I wanted to avoid writing this. People have talked ad nauseam. TV anchors yelled questions at six different panelists, simultaneously, which included the eminent scout of Javelin throwers, Bishen Bedi, who narrated stories not relevant to the topic of conversation. Typical. Fans have vented on Twitter and Facebook. Some of them were gob smacked at the vanishing spirit of Cricket while others shrugged off – Happens all the time, dude. Batsmen don’t walk any more even if they know, as sure as the sun rising in the East, they have nicked one behind. Batsmen employ delaying tactics to avoid facing that extra over before stumps. Bowlers and fielders appeal even when they know they don’t have a case, to coax an error out of the umpire. Bowlers bowling wides to avoid the opposing batsmen hitting the winning runs. It’s all part of the game. So, when a bowler deliberately (seemingly anyway, at first look) overstepped by a generous foot to prevent a batsman from getting to his 100, it’s no big deal. Meh.
But the Sri Lankan Cricket Board didn’t think so. Earlier today, they handed down, at the end of their own internal investigation – this must be the quickest ever investigation in the history of internal investigations – a one-match ban to Suraj Randiv, and loss of match fees and loss of match fees to the apparent instigator Tillakaratne Dilshan, as well. You already know the circumstances surrounding the controversy, so I won’t rehash it.
At the end of the match, when Sehwag realized he didn’t actually get to his century, he in his unique way, brushed it off, saying that teams do these sort of things to prevent the batsman from getting to a personal landmark. By then he had not seen the replays and wasn’t really aware of the egregiousness of that no ball. A spinner who doesn’t really bowl no balls oversteps so much that his back foot is at the popping crease. So this was a premeditated effort to deny Sehwag his century. When asked later, Sehwag agreed that it looked very intentional and premeditated, and reportedly not as generous or forgiving as he was at the end of the match. (Would you be? I am not so sure.)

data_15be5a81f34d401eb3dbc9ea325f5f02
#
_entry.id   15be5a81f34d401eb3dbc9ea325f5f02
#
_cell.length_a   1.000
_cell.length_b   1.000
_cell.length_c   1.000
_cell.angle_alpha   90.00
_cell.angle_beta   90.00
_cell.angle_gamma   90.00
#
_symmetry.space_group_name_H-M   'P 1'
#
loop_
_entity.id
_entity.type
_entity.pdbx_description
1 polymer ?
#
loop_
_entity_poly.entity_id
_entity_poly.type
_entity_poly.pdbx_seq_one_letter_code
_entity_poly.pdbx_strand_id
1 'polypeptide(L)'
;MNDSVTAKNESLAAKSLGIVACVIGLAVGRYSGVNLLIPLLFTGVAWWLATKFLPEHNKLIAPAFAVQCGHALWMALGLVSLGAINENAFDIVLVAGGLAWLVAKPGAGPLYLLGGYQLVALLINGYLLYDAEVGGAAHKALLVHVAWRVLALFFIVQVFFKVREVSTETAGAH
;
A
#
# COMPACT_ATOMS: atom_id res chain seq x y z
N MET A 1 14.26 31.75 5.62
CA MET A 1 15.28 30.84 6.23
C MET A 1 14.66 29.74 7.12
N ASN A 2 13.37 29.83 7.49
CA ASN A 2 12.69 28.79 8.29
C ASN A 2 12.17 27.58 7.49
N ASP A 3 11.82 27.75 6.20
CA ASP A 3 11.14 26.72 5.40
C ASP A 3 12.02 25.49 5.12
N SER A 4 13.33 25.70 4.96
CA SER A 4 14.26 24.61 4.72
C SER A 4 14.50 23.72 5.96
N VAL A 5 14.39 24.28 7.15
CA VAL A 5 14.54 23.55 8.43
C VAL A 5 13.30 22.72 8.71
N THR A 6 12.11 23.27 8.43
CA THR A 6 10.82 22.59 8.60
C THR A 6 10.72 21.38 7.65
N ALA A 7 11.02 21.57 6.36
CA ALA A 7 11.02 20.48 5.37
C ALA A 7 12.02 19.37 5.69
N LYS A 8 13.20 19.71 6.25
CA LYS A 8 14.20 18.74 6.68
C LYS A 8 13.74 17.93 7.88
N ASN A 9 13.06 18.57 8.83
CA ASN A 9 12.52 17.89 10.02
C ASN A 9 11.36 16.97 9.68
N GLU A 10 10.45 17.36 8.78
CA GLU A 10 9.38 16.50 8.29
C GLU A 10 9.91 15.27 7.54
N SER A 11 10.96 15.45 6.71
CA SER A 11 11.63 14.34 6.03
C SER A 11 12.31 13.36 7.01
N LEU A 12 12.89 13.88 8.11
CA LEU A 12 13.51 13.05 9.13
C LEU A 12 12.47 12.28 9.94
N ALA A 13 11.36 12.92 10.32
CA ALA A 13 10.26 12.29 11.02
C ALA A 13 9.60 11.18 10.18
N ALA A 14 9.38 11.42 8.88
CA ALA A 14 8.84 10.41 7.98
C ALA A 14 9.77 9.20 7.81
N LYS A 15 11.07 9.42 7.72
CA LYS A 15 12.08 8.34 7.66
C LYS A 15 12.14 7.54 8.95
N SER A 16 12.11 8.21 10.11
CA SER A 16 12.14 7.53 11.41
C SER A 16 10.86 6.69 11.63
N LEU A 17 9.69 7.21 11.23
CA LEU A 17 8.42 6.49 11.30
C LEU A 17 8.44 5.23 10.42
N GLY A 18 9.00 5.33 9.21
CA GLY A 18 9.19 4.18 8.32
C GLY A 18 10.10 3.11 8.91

However, reports came out later that the bowler, Suraj Randiv, had apologized to Sehwag and even Sri Lankan Cricket did too. Sehwag accepted it and it was time for all of us to move on, with the knowledge that even Sri Lanka, two time recipient of the ICC Spirit of Cricket Team award (’07 and ’08), is not above cheap tricks. As Sambit Bal, The editor of Cricinfo put forth: “The bowler apologised, the batsman accepted; where do the rest of us come in?”
That’s when the Indian media machine stepped in. In the only way it knows to analyze (I am using the term analyze very loosely) any situation, it blew it out of proportion. Every damn network started piling on. They brought in people to transcribe the conversation picked up by stump microphone (as one anchor put it – real people who know real Sinhalese. Who said investigative journalism is dead?). They were positive it was Sangakkara who made Randiv do the dastardly act. The real people who know real Sinhalese told the anchor, “Sangakkara told the bowler not to give the batsman a run”. Of course. Which captain ever tells his bowler not to give away the winning run? Game, Set and Match. Some started comparing the situation to all the other times any Indian cricket player was ever wronged. Sydney 2008 was duly hashed and rehashed. The racist card couldn’t be played as those real Sri Lankans are of the same race as these real Indians. As much as I am not a fan of Sangakkara and his over appealing, sweet talking tactics, he was quickly sullied without proper proof. But after the SL Cricket Board’s punishments have come out, it has become clear that Dishan played the instigator and advised Randiv to bowl a monster no ball. The raving TV anchor is not going to apologize to Sangakkara but that is only to be expected. The story quickly moved on to demonising Dilshan.